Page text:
Environmental Biology of Fishes

, Volume 97, Issue 9, pp 1039–1056

Life history and seasonal occurrence of the spotted eagle ray, Aetobatus narinari, in the eastern Gulf of Mexico

  • Kim Bassos-Hull
  • Krystan A. Wilkinson
  • Peter T. Hull
  • Dean A. Dougherty
  • Kristen L. Omori
  • Lisa E. Ailloud
  • John J. Morris
  • Robert E. Hueter
Article

DOI: 10.1007/s10641-014-0294-z

Cite this article as:
Bassos-Hull, K., Wilkinson, K.A., Hull, P.T. et al. Environ Biol Fish (2014) 97: 1039. doi:10.1007/s10641-014-0294-z

Abstract

The spotted eagle ray, Aetobatus narinari, is listed on the IUCN Red List of Threatened Species as Near Threatened with a decreasing population trend, but many aspects of this ray’s biology and population status are unknown. Aerial and on-water surveys were conducted in the eastern Gulf of Mexico off southwest Florida 2008–2013, to document seasonal occurrence and life history characteristics of this species. Aerial surveys documented spotted eagle rays mostly in spring, summer, and autumn months with larger aggregations observed near inlet passes. Boat-based surveys documented rays on 152 out of 176 survey days, mostly as solitary individuals but sometimes in aggregations of up to 60. More rays were observed when water temperatures were 23-31 ºC. A total of 393 rays (231 males, 161 females, 1 unrecorded sex) were captured, measured, sampled, tagged, and released. Sizes ranged 41.4–203.0 cm disc width (DW) and weight 1.1–105.5 kg. Male size at 50 % maturity was 127 cm DW. Five percent (19) of tagged rays were recaptured after 5–1,293 days at liberty and recaptured rays exhibited faster growth than previously estimated from vertebral readings. Based on observations of rays relative to survey effort, numbers of observed rays declined after 2009 for reasons not yet understood. This observation, together with concerns about sustainability of fisheries targeting these rays in nearby Mexico and Cuba, underscore the need for investigations into stock structure, population trends, growth, and critical habitat of spotted eagle rays throughout the Gulf of Mexico, Caribbean Sea, and elsewhere in their range.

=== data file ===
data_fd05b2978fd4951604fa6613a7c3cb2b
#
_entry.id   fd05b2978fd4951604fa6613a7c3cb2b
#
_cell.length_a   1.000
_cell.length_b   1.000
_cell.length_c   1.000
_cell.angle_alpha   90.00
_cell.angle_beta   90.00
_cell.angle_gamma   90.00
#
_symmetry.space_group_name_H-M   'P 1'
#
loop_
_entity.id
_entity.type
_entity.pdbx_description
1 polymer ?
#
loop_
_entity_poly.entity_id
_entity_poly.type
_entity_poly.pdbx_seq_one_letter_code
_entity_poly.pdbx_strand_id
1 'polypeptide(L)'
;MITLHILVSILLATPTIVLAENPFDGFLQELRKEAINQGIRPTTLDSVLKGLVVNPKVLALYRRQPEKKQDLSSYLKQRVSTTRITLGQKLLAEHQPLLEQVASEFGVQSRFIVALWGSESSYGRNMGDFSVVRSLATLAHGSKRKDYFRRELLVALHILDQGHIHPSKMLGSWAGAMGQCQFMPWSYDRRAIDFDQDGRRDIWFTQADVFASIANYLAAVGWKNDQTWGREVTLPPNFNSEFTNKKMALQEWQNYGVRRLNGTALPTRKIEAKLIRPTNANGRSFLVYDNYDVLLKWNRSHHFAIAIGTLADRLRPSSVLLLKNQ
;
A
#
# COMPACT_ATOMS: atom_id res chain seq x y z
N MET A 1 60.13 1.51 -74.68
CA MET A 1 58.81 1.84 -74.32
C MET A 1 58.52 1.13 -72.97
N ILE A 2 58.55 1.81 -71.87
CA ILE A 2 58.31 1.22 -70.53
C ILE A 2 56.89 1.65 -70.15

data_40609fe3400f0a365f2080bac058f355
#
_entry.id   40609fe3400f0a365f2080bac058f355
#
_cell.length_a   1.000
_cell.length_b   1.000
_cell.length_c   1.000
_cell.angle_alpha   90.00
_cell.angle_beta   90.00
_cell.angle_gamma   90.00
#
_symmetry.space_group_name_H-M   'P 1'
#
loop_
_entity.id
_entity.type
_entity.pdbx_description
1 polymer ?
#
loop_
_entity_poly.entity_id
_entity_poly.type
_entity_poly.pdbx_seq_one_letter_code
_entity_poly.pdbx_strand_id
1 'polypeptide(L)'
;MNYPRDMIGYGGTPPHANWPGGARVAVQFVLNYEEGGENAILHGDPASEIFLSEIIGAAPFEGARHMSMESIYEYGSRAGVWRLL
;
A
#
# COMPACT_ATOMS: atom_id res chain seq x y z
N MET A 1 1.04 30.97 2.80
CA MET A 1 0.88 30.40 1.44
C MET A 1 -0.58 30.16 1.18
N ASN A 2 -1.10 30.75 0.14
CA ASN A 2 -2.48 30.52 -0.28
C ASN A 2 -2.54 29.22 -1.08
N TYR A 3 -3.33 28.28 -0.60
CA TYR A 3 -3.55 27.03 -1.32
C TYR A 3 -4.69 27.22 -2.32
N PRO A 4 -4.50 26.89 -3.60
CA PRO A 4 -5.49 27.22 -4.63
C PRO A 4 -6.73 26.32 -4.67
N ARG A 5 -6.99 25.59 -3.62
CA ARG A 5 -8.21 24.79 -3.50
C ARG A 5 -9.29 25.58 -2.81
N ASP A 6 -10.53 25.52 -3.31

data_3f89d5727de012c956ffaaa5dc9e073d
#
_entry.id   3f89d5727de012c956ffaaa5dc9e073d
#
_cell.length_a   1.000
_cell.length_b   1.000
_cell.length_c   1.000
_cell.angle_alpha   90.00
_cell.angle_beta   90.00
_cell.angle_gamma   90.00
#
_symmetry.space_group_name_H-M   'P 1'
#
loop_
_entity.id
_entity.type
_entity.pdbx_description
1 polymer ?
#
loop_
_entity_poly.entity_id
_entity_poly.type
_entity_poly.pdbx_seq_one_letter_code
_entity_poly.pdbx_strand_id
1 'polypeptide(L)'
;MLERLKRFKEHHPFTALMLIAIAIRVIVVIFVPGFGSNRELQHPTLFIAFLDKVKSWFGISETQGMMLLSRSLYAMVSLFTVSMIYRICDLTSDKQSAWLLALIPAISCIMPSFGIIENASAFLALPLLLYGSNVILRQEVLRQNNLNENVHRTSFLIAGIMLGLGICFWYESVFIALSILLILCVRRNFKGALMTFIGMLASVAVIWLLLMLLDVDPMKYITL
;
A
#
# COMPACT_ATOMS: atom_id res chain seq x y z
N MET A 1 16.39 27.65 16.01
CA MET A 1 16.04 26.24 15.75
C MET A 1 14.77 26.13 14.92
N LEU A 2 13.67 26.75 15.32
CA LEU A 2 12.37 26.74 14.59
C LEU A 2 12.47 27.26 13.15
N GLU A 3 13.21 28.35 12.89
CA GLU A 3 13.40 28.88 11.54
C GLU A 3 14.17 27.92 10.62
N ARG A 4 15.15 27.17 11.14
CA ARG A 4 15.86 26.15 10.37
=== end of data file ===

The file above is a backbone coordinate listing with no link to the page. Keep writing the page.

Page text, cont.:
Keywords

Elasmobranch Batoid Age and growth Sexual maturity Tagging Mark-recapture Aerial survey 

Copyright information

© Springer Science+Business Media Dordrecht 2014

Authors and Affiliations

  • Kim Bassos-Hull
    • 1
    • 3
  • Krystan A. Wilkinson
    • 1
    • 2
    • 3
  • Peter T. Hull
    • 1
  • Dean A. Dougherty
    • 1
  • Kristen L. Omori
    • 4
  • Lisa E. Ailloud
    • 4
  • John J. Morris
    • 1
  • Robert E. Hueter
    • 1
  1. 1.The Center for Shark Research, Mote Marine LaboratorySarasotaUSA
  2. 2.Wildlife Ecology and ConservationUniversity of FloridaGainesvilleUSA
  3. 3.Chicago Zoological Society, c/o Mote Marine LaboratorySarasotaUSA
  4. 4.Virginia Institute of Marine ScienceCollege of William & MaryGloucester PointUSA